Mac Engel

Arlington gets the events, but should have married the Cowboys

Boos rocked AT&T Stadium when NFL Commissioner took the stage for the first time.
Boos rocked AT&T Stadium when NFL Commissioner took the stage for the first time.

Arlington and AT&T Stadium are hosting another giant event, which means we should all brace for an earthquake. Maybe a swarm of killer bees. A piranha attack. Perhaps a Tsunami. Don't rule out an avalanche.

Any time we host one of these big deals - the Super Bowl, NBA All-Star Game, Wrestlemania, etc. - a power stronger than Jerry Jones intervenes to make sure the event goes as smooth as a dirty diaper.

Maybe Luck will kiss our foreheads and give us a pass this time and the 2018 NFL Draft in Arlington will get rave reviews. Let us not forget, because this is important, AT&T Stadium is in Arlington. Not Dallas. Not Fort Worth. Not Irving.

Arlington voters agreed to spend the cash, so Arlington deserves the title and the credit, and yet ...

"I appreciate having this draft here in Dallas," Cowboys owner Jerry Jones said Tuesday.

If anyone in the entire universe should not screw this one up, it's Jerry. He eagerly took Arlington's $300 million, sold the idea how much this stadium would help the children of Arlington to its voters, and now the NFL Draft is "in Dallas?"

A press release trumping a $1.85 million donation from the Gene and Jerry Jones Family Arlington Youth Foundation, NFL Foundation and Hellas Construction to Arlington ISD reads, "the legacy of the NFL Draft in Dallas ..."

The stadium is roughly one-third through its life expectancy (not kidding), and it's now apparent while the stadium has worked, Arlington missed on two things: It should have hammered the Cowboys on using "Arlington" everywhere possible, and it should have made sure the team's "world headquarters" and a Hall of Fame were in the city, too.

The Star should be in Arlington, not in Frisco. A Dallas Cowboys Hall of Fame, much like the Green Bay Packers have at Lambeau Field, should be in Arlington.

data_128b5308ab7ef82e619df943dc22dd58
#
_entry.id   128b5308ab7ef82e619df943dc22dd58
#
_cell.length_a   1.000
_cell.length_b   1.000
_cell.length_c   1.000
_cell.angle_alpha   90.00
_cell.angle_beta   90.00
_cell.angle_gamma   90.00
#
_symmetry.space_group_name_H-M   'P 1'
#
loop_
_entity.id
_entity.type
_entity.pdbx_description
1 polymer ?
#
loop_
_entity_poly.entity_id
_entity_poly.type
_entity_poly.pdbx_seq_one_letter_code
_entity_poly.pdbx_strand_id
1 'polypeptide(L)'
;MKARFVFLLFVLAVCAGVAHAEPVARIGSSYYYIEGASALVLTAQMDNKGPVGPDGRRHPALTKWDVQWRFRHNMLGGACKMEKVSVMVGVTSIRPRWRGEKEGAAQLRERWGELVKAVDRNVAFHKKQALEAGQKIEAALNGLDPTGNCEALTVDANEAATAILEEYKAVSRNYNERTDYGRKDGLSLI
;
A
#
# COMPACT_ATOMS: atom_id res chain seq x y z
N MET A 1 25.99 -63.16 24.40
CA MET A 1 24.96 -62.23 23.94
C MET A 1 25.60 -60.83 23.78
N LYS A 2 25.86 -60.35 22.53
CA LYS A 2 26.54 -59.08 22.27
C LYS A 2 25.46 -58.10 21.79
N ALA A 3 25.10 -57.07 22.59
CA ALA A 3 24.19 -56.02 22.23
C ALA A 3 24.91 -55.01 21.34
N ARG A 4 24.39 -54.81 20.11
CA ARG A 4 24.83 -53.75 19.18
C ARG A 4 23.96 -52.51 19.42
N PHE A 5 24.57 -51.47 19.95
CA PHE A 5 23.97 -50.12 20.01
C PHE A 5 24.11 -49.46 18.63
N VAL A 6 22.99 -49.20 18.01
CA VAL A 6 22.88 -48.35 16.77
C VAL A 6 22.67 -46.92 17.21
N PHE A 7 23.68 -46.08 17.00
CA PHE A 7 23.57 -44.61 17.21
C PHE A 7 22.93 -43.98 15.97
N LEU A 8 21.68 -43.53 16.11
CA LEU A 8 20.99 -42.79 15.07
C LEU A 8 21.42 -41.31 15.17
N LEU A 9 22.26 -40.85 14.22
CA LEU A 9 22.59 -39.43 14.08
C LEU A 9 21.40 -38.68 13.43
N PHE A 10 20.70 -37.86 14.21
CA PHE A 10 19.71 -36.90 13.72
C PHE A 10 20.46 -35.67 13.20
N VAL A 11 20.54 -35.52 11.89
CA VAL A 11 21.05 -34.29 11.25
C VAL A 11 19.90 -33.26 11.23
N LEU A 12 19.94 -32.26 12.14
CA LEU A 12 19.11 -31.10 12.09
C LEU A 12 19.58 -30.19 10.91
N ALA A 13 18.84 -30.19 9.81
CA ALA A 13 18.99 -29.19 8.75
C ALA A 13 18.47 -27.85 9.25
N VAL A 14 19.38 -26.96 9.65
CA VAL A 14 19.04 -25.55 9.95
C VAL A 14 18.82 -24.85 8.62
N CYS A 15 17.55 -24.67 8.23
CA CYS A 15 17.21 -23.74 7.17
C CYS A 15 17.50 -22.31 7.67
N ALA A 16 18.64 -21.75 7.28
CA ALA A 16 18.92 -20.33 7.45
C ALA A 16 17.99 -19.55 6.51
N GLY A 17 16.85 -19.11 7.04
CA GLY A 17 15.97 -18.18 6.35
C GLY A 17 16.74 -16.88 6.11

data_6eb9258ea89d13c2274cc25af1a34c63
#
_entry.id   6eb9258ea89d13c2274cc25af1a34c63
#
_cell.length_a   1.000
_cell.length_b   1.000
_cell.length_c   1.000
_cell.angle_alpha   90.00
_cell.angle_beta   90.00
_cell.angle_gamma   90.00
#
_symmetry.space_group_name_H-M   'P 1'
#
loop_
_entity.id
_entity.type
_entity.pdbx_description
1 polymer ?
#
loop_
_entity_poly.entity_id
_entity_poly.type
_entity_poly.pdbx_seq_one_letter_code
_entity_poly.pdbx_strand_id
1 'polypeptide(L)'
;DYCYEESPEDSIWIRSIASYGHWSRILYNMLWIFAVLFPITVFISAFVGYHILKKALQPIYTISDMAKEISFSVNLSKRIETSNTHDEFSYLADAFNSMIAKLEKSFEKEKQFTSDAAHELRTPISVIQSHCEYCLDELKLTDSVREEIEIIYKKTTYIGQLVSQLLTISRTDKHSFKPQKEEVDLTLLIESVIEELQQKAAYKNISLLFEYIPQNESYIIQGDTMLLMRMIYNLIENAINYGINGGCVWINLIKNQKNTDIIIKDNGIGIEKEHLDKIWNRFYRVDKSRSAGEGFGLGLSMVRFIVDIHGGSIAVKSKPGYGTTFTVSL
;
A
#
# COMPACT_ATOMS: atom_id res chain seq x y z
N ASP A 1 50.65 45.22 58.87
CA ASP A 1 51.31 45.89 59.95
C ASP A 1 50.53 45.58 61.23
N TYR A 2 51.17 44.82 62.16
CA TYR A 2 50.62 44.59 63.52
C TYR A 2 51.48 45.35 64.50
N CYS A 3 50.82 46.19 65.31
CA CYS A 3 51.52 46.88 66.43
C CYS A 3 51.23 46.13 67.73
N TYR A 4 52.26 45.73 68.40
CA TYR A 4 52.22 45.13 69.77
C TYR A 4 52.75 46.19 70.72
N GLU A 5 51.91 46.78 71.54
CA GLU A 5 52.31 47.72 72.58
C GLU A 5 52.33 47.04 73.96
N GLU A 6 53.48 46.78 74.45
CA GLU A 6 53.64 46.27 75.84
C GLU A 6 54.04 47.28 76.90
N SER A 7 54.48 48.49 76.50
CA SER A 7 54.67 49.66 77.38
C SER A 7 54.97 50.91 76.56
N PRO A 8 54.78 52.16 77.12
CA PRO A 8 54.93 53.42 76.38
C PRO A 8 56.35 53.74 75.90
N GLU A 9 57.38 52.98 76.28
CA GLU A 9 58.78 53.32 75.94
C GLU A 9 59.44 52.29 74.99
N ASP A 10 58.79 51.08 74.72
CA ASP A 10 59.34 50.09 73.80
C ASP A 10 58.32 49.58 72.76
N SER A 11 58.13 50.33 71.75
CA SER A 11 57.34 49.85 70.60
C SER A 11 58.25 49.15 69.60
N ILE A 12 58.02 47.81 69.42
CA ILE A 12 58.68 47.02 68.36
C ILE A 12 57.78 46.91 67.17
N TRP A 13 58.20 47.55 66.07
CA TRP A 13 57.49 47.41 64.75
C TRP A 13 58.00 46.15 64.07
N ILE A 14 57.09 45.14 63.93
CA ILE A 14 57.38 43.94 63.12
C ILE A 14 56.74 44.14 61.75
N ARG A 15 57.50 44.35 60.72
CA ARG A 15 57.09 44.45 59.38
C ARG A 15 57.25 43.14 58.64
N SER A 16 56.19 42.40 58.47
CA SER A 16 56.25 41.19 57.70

When the Cowboys wanted to move out of its offices in Valley Ranch into a new headquarters, Arlington approached them about potentially using land near AT&T Stadium to do just that.

City leaders in Frisco, who were eager to make their growing area a destination for businesses and relocating families, basically gave the Cowboys whatever they wanted. In the words of Cowboys vice president Stephen Jones, Frisco "blew away" the Cowboys with their plan, their design, and their offer.

This offer should never have been a possibility. When the Cowboys were in negotiations with Arlington about this stadium well over a decade ago, the city should have made housing the Cowboys' year-round a priority.

Because, as Frisco has seen since it opened The Star, the complex is about far more than just a football practice facility. If Arlington was going to have a relationship with the Cowboys, they needed to be married, rather than merely see each other on the weekends.

Arlington still needs more hotel space to fully capitalize on having both AT&T Stadium and the Ballpark. The lack of hotels and night life still allows Dallas, and Fort Worth, to steal away business that should go almost exclusively to Arlington around events, such as the NFL Draft.

The construction of Texas Live! and the hotel space adjacent to it will help, but won't completely close the considerable gap.

What AT&T Stadium has done is to pretty much follow the script, according to sports economists who research tax-payer funded stadium projects. The surrounding area of AT&T Stadium has gone through a growth spurt as new building projects pop up, while outside of that radius life remains mostly the same.

At least visually, the area around AT&T Stadium has done just that.

Has the stadium benefited the "children of Arlington" as Jerry promised the night of Nov. 2004 when the Arlington voters passed the measure to build the place?

Ask the teachers of Arlington, and they will tell you flatly "N-O."

What the stadium has done is attract major events to Arlington, and to be so successful the bond was paid off nearly 10 years early. That allowed Arlington to easily pass yet another measure to allow for the construction of the new (needless) stadium for the Texas Rangers.

Since Jerry World opened in 2009, the venue has lived up to the hype and now will be the first stadium to host an NFL Draft. About the only two events missing from its calendar of events are an NHL game as part of the league's Winter Classic series, and a Republican National Convention (don't think dem darn Dems' will get a convention in DFW).

Nearly 10 years after AT&T Stadium opened, what we see is the around around Randol Mill Road has improved, and Arlington left a few things on the table.

The Cowboys should have been in Arlington year-round, because although their name says Dallas nothing about them actually is.

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